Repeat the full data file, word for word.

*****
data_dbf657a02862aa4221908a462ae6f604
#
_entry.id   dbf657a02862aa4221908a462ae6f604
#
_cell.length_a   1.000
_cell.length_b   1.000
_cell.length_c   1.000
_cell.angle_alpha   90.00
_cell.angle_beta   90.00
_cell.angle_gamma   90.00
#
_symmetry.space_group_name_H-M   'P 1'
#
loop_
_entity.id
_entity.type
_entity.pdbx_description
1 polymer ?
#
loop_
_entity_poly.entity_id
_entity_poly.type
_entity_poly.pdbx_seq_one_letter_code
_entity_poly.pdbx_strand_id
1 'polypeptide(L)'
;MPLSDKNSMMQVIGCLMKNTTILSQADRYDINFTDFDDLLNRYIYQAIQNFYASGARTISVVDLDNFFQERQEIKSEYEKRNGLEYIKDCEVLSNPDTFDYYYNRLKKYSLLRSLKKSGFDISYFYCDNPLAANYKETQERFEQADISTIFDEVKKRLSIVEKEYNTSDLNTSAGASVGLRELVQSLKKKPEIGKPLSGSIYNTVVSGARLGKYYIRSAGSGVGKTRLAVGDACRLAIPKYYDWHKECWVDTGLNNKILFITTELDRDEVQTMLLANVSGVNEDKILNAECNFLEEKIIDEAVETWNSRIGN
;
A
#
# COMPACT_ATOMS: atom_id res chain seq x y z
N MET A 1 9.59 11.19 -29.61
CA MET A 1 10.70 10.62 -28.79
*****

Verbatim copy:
data_dbf657a02862aa4221908a462ae6f604
#
_entry.id   dbf657a02862aa4221908a462ae6f604
#
_cell.length_a   1.000
_cell.length_b   1.000
_cell.length_c   1.000
_cell.angle_alpha   90.00
_cell.angle_beta   90.00
_cell.angle_gamma   90.00
#
_symmetry.space_group_name_H-M   'P 1'
#
loop_
_entity.id
_entity.type
_entity.pdbx_description
1 polymer ?
#
loop_
_entity_poly.entity_id
_entity_poly.type
_entity_poly.pdbx_seq_one_letter_code
_entity_poly.pdbx_strand_id
1 'polypeptide(L)'
;MPLSDKNSMMQVIGCLMKNTTILSQADRYDINFTDFDDLLNRYIYQAIQNFYASGARTISVVDLDNFFQERQEIKSEYEKRNGLEYIKDCEVLSNPDTFDYYYNRLKKYSLLRSLKKSGFDISYFYCDNPLAANYKETQERFEQADISTIFDEVKKRLSIVEKEYNTSDLNTSAGASVGLRELVQSLKKKPEIGKPLSGSIYNTVVSGARLGKYYIRSAGSGVGKTRLAVGDACRLAIPKYYDWHKECWVDTGLNNKILFITTELDRDEVQTMLLANVSGVNEDKILNAECNFLEEKIIDEAVETWNSRIGN
;
A
#
# COMPACT_ATOMS: atom_id res chain seq x y z
N MET A 1 9.59 11.19 -29.61
CA MET A 1 10.70 10.62 -28.79